California State Athletic Commission Positive Drug Tests for MMA Fighters
-March 10, 2006: Strikeforce; Cesar Gracie tested positive for Delta 9 THC (active ingredient in marijuana); suspended for 3 months
-May 13, 2006: International Cage Fighting Organization; Tim McKenzie tested positive for Benzodiazepines (frequently found in anti-anxiety drugs and muscle relaxants); suspended for 6 months
-June 3, 2006: Extreme Wars 3; Anthony Ruiz tested positive for Delta 9 THC (active ingredient in marijuana); suspended for 3 months
-June 9, 2006: Strikeforce Revenge; Harris Sarmiento tested positive for Delta 9 THC (active ingredient in marijuana); suspended for 3 months
-June 15, 2006: WEC 21; Joe Hurley tested positive for Delta 9 THC (active ingredient in marijuana); suspended for 3 months
-June 15, 2006: WEC 21; Ryan Healy tested positive for Delta 9 THC (active ingredient in marijuana); suspended for 3 months
-June 17, 2006: Invincible- Fists of Fury; Randal Limond tested positive for Delta 9 THC (active ingredient in marijuana); suspended for 3 months
-July 1, 2006: Gladiator Challenge 51; Emmanuel Newton tested positive for Delta 9 THC (active ingredient in marijuana); suspended for 3 months
-July 15, 2006: Total Combat 15; Shawn Bias tested positive for Benzodiazepines (frequently found in anti-anxiety drugs and muscle relaxants); suspended for 6 months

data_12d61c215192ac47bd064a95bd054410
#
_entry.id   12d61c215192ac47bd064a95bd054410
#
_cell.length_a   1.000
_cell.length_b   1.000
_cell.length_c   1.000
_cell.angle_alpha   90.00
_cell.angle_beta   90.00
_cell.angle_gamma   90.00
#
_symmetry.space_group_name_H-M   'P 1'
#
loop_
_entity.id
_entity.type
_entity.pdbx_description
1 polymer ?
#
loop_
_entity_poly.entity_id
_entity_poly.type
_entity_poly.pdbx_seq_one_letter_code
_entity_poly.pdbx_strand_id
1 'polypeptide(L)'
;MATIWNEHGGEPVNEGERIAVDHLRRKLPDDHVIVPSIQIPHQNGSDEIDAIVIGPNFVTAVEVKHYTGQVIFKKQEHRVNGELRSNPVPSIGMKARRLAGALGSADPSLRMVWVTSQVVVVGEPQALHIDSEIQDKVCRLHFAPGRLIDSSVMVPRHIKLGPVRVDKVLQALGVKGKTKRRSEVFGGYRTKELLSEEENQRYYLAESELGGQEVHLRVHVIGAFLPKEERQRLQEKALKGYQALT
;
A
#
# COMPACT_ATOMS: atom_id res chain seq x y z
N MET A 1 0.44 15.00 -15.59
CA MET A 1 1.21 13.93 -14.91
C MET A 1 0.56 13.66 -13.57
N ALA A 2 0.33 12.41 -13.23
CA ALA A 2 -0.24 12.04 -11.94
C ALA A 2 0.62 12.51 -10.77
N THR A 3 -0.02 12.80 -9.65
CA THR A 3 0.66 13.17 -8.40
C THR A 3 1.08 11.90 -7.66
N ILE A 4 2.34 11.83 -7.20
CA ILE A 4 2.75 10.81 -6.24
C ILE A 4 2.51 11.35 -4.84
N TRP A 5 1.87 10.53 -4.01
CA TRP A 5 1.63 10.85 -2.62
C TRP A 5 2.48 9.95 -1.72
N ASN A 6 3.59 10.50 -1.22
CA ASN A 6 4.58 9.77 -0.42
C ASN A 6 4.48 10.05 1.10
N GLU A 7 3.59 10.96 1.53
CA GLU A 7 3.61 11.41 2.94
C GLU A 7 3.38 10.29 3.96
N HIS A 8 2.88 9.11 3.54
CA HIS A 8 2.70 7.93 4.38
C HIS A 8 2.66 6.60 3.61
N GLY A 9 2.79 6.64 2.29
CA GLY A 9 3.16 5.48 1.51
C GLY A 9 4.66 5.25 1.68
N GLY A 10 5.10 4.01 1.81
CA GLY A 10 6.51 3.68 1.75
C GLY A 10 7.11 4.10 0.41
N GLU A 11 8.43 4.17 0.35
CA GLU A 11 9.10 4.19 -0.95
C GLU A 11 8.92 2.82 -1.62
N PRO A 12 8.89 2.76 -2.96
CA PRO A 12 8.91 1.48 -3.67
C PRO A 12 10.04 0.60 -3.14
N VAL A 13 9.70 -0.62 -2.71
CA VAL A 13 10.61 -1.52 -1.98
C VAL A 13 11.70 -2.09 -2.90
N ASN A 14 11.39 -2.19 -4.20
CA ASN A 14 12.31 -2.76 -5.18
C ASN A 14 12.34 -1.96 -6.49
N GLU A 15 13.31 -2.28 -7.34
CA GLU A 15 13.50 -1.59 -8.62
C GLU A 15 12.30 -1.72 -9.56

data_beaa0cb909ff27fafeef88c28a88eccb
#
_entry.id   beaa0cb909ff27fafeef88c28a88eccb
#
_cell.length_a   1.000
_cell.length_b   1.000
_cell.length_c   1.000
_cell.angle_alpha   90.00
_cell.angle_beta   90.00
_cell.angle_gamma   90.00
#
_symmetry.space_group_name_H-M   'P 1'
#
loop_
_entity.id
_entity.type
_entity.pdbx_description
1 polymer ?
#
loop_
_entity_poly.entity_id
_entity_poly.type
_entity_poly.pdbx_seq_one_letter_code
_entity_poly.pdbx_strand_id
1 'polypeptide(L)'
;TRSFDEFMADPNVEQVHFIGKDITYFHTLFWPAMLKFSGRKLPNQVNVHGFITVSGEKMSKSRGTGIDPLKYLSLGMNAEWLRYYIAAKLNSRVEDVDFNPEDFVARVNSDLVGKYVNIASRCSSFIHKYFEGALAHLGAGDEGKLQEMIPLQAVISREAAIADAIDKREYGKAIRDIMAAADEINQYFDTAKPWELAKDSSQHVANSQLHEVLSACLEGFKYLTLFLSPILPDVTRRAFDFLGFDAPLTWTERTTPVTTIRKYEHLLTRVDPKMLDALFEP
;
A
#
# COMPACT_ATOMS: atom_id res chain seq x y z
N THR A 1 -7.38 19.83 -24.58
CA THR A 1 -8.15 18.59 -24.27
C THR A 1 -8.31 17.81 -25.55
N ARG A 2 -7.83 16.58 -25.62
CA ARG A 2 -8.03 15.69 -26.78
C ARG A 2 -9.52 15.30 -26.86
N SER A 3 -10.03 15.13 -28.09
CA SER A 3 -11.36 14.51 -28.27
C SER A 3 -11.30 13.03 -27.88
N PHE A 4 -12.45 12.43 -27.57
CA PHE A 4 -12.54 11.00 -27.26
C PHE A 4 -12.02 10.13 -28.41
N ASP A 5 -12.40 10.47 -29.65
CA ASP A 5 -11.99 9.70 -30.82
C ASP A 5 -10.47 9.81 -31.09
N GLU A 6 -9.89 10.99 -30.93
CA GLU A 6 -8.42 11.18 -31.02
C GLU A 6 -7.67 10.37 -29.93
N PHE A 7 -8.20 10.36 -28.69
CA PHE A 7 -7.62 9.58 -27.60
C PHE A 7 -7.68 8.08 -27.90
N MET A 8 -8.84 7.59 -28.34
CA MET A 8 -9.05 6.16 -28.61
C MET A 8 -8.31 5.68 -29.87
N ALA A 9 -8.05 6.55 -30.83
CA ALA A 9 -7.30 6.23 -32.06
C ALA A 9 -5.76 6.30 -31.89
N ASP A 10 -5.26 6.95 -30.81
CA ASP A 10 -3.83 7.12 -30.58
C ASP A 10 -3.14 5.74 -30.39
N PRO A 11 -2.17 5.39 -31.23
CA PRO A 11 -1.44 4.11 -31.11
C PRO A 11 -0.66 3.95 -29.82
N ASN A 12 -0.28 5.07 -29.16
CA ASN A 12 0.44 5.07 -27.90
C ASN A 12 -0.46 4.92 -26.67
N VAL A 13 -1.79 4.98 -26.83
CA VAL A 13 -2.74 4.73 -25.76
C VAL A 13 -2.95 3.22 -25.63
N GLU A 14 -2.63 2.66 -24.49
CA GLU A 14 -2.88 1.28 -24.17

-July 22, 2006: World Fighting Alliance; Bas Rutten tested positive for Hydrocodone (prescription painkiller), Morphine (prescription painkiller), and Diphenhydramine (antihistamine with common brand name Benadryl); suspended for 6 months
-July 22, 2006: World Fighting Alliance; Lodune Sincaid tested positive for Cannabinoids/Marijuana Metabolite; suspended for 3 months
-August 12, 2006: Warrior Cup; Chuck Booz tested positive for Delta 9 THC (active ingredient in marijuana); suspended for 3 months
-August 18, 2006: Pangea Fights 2; Aaron Brink tested positive for Cannabinoids (substances found in cannabis) and Benzodiazepines (frequently found in anti-anxiety drugs and muscle relaxants); suspended for 6 months
-August 19, 2006: California Xtreme Fighting 3; Mike Penalber tested positive for Amphetamine; suspended for 6 months